First published in The Times, Tuesday February 2 2016
Memento mori – “remember that you must die” – is a familiar theme in art, signifying those skulls, hourglasses and clocks that remind us of our mortality. This new performance from Jenna Watt, the award winning playwright and director, similarly grapples with questions of mortality and the search for meaning, fulfilment and spontaneity in a finite life. The dash of the title refers to the alarmingly short line that joins up the dates on a coffin or memorial plaque.
As performed by Watt and her co-deviser Ashley Smith, the production is an intelligent, enjoyable patchwork of images and stories showing the ways in which people become trapped by their own lives, at times almost inadvertently, and the small epiphanies that free us up to make changes. While much of the presentation is wry and understated, there are moments within the hour-long performance that bring us up short.
Pic: Mihaela Bodlovic
Watt and Smith suffuse the piece with the sounds, voices and blather that make up the background noise of modern life. The action is repeatedly interrupted by the blare of an alarm clock. The performers trawl through every motivational cliché beloved of office huddles, from “fortune favours the brave” to “we’re ripping up the rule book”. Every so often the pair break off to perform exercises aimed at improving sexual prowess and preventing double chins. The staging – a matrix of taped-off squares and circles that recalls a circuit board – reinforces the sense of human beings as cogs in a machine.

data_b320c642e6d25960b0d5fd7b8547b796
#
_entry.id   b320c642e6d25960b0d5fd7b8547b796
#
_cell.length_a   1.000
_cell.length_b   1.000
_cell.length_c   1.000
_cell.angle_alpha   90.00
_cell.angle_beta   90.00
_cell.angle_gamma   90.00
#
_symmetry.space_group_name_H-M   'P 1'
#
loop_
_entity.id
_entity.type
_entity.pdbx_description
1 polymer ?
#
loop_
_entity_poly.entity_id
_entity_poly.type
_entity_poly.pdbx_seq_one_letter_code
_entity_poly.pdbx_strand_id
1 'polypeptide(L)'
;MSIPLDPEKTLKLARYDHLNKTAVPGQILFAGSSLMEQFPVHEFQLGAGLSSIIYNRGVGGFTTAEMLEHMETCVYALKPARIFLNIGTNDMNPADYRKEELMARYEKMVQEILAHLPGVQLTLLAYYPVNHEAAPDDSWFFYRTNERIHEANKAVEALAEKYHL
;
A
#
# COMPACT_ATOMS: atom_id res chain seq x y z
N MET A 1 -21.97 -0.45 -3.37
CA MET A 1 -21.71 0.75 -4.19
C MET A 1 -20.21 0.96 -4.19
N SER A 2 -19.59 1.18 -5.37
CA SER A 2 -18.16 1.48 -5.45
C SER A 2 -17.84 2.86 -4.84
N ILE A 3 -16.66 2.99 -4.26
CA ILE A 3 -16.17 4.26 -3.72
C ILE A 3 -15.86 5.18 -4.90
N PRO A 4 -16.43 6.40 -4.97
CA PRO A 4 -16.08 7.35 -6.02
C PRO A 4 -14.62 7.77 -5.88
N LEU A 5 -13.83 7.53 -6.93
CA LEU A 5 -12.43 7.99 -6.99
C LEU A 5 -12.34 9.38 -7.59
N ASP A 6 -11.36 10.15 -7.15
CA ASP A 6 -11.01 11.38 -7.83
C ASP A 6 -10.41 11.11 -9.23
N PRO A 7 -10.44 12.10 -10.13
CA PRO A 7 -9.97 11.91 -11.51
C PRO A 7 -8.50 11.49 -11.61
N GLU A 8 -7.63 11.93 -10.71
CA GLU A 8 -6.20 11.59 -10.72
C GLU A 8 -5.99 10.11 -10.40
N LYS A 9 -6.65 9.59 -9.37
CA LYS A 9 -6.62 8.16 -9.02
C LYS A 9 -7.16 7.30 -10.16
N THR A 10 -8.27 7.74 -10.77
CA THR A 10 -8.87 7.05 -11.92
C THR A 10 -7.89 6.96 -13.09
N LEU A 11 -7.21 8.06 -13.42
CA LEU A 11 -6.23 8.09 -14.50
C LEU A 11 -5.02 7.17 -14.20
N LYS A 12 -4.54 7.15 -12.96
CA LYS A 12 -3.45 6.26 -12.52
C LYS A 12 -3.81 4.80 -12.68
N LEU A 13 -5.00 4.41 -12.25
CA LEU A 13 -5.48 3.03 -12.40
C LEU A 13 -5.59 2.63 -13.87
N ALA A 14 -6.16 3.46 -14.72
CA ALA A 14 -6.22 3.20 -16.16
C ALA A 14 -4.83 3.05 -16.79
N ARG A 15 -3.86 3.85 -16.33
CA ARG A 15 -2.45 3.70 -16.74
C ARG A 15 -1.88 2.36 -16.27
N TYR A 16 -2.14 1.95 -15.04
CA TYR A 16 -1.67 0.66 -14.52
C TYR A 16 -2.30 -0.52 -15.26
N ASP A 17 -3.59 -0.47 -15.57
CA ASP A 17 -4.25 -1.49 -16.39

There are pleasing switches from major to minor throughout. The harrowing tale of George, a man so raddled by the stress and regimentation of the workplace that he suffers chest pains and panic attacks, is thrown into relief by a rendition of Phil Collins’s Against All Odds (Take a Look at Me Now), about an attempted reconciliation, in the style of solemn performance poetry. The sequence in which Watt puffs coloured smoke into the air through a funnel is disarming, but it also provokes some nervous laughter.
While the production features an over-reliance on the rather obvious images of matches burning down and fires going out and is lumbered with a passage of unnecessary exposition towards the end, on the whole Watt and Smith’s piece makes its points clearly and with a light touch. If the busy mix of ideas and styles sometimes feels a little disjointed, a more fluid execution will likely build as the show makes its way around the country on tour.
Touring to February 13. Jennawatt.co.uk